Maui is so gorgeous. It used to be my favorite island but it lost some of its charm with all it's recent housing developments and strip malls. I didn't get to visit as many places as I had wanted to since I was on the island to help at a Youth Conference. This was not a leisure visit. I am glad, however, that I was able to hang out in Iao(pronounced ee-yow) Valley. That was probably the highlight of my stay there.
The many tourists that trample the valley contrasts so boldly against the legends that surround the valley, the bloody battles that took place there, and the symbolism of the phallic formation. We sat at the foot of the stairs that lead to a breathtaking view of Iao needle and broke out in Hawai'i Aloha.
I was in Maui with a singing group, many of us of Hawaiian heritage. There we were, singing such a beautiful song, in a beautifully ancient setting; all of us breaking out into traditional, Polynesian 3-part harmony. It was truly moving and I did shed tears of extreme longing for the Hawai'i of yesterday. A Hawai'i before my birth into this world. The Hawai'i that was free of American capitalism in it's earliest stages -- American/ Christian missionaries. **heavy sigh**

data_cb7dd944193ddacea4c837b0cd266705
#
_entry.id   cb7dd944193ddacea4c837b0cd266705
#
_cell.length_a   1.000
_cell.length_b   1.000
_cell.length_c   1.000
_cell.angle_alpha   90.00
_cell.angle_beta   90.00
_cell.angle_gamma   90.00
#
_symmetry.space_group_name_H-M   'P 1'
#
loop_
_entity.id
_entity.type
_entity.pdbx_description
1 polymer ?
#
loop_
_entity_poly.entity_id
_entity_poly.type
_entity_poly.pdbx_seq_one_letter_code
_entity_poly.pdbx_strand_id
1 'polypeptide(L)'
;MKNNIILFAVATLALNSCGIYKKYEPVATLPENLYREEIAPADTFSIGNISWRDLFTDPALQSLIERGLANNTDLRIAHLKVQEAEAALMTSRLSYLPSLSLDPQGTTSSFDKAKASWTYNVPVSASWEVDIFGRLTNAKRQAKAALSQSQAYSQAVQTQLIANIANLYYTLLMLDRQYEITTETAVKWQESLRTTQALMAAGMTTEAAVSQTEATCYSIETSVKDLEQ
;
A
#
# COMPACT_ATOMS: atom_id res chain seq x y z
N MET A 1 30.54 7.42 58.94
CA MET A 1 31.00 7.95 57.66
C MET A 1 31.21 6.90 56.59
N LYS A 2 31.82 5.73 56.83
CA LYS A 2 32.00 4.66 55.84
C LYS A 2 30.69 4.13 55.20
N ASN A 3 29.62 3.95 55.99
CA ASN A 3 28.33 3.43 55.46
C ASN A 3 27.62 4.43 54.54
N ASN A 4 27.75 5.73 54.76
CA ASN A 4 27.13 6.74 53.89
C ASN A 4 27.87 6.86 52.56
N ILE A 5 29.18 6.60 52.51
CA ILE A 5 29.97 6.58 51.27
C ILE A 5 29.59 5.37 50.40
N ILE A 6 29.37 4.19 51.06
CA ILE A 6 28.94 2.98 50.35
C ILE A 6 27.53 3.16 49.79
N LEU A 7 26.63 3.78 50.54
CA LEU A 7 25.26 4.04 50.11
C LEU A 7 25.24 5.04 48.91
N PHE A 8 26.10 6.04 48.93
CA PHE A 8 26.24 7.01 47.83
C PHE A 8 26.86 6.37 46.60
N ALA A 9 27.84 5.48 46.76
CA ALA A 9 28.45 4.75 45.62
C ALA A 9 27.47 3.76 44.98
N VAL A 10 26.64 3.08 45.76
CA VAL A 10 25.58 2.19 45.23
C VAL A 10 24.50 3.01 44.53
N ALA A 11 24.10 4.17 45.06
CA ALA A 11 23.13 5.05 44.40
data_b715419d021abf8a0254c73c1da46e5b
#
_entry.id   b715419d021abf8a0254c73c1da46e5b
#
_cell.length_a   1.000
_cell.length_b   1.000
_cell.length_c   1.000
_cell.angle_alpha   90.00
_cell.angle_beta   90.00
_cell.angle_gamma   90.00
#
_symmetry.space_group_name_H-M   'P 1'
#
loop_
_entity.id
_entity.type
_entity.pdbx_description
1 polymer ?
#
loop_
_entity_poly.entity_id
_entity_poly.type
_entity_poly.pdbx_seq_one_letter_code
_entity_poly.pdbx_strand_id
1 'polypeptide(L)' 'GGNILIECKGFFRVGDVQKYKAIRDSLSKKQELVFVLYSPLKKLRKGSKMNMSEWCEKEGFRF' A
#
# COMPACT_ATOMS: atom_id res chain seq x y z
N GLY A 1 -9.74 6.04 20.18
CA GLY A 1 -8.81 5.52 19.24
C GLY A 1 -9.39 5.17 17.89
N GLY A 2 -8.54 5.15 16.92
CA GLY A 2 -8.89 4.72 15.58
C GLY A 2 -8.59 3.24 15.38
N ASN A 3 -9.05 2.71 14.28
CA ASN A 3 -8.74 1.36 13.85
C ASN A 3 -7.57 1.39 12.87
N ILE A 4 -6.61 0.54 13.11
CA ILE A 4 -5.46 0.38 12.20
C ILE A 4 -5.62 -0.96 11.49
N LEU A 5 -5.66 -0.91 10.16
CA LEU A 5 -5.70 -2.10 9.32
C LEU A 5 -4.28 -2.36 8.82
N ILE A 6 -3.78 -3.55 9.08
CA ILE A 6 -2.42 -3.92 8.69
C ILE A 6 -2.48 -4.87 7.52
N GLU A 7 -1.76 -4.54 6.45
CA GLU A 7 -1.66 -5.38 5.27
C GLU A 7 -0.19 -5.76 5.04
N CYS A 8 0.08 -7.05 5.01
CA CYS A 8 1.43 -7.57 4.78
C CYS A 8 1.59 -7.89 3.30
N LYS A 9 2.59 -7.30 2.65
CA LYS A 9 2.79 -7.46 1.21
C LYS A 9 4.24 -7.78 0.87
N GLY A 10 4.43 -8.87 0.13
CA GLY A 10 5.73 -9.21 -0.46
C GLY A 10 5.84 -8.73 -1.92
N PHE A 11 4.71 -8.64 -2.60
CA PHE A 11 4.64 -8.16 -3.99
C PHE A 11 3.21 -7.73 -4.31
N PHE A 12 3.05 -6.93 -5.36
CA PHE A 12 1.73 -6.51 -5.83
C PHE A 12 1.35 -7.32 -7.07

Ku'u home kulaiwi nei
'Oli no au i na pono lani ou
E Hawai'i, aloha e
E hau'oli e na 'opio o Hawai'i nei
'Oli e! 'Oli e!
Mai na aheahe makani e pa mai nei
Mau ke aloha, no Hawai'i
O Hawai'i, O sands of my birth
My native home
I rejoice in the blessings of heaven
Happy youth of Hawai'i
Gentle breezes blow
Love always for Hawai'i
Ironically, this song is credited to a Christian minister, Lorenzo Lyons, who was born in Massachusetts and set sail to Hawai'i in 1831. He died here after erecting over a dozen churces in 1886. The words of Hawai'i Aloha are sung using the tune of an old hymn, "I Left It All With Jesus".